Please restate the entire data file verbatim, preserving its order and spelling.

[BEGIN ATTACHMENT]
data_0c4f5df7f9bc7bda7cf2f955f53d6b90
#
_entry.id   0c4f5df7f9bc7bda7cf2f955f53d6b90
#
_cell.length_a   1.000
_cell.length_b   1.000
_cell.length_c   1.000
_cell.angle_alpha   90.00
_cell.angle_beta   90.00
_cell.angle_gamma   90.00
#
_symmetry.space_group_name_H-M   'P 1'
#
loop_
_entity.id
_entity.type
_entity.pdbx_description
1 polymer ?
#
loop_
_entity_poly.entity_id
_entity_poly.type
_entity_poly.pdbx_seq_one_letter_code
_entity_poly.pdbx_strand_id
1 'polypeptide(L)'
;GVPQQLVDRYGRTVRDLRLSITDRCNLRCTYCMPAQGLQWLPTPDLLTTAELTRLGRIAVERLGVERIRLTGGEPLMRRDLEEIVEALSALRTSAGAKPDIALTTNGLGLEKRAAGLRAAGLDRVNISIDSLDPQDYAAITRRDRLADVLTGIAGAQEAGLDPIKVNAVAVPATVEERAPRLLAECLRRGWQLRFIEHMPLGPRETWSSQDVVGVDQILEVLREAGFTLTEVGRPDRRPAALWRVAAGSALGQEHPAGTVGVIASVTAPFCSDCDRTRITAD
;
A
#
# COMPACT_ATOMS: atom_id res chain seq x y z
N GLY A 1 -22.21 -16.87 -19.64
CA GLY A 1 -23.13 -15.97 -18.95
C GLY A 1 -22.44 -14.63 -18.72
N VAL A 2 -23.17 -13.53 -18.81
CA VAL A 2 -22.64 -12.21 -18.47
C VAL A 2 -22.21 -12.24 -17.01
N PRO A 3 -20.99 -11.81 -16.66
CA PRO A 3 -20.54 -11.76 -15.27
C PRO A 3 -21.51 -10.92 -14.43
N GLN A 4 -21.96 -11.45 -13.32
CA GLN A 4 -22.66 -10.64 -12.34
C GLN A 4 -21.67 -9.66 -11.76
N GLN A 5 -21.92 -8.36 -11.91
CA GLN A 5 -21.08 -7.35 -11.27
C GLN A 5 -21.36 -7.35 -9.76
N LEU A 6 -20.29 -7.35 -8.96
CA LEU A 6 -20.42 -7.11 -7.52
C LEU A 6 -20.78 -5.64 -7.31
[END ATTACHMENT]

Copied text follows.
data_0c4f5df7f9bc7bda7cf2f955f53d6b90
#
_entry.id   0c4f5df7f9bc7bda7cf2f955f53d6b90
#
_cell.length_a   1.000
_cell.length_b   1.000
_cell.length_c   1.000
_cell.angle_alpha   90.00
_cell.angle_beta   90.00
_cell.angle_gamma   90.00
#
_symmetry.space_group_name_H-M   'P 1'
#
loop_
_entity.id
_entity.type
_entity.pdbx_description
1 polymer ?
#
loop_
_entity_poly.entity_id
_entity_poly.type
_entity_poly.pdbx_seq_one_letter_code
_entity_poly.pdbx_strand_id
1 'polypeptide(L)'
;GVPQQLVDRYGRTVRDLRLSITDRCNLRCTYCMPAQGLQWLPTPDLLTTAELTRLGRIAVERLGVERIRLTGGEPLMRRDLEEIVEALSALRTSAGAKPDIALTTNGLGLEKRAAGLRAAGLDRVNISIDSLDPQDYAAITRRDRLADVLTGIAGAQEAGLDPIKVNAVAVPATVEERAPRLLAECLRRGWQLRFIEHMPLGPRETWSSQDVVGVDQILEVLREAGFTLTEVGRPDRRPAALWRVAAGSALGQEHPAGTVGVIASVTAPFCSDCDRTRITAD
;
A
#
# COMPACT_ATOMS: atom_id res chain seq x y z
N GLY A 1 -22.21 -16.87 -19.64
CA GLY A 1 -23.13 -15.97 -18.95
C GLY A 1 -22.44 -14.63 -18.72
N VAL A 2 -23.17 -13.53 -18.81
CA VAL A 2 -22.64 -12.21 -18.47
C VAL A 2 -22.21 -12.24 -17.01
N PRO A 3 -20.99 -11.81 -16.66
CA PRO A 3 -20.54 -11.76 -15.27
C PRO A 3 -21.51 -10.92 -14.43
N GLN A 4 -21.96 -11.45 -13.32
CA GLN A 4 -22.66 -10.64 -12.34
C GLN A 4 -21.67 -9.66 -11.76
N GLN A 5 -21.92 -8.36 -11.91
CA GLN A 5 -21.08 -7.35 -11.27
C GLN A 5 -21.36 -7.35 -9.76
N LEU A 6 -20.29 -7.35 -8.96
CA LEU A 6 -20.42 -7.11 -7.52
C LEU A 6 -20.78 -5.64 -7.31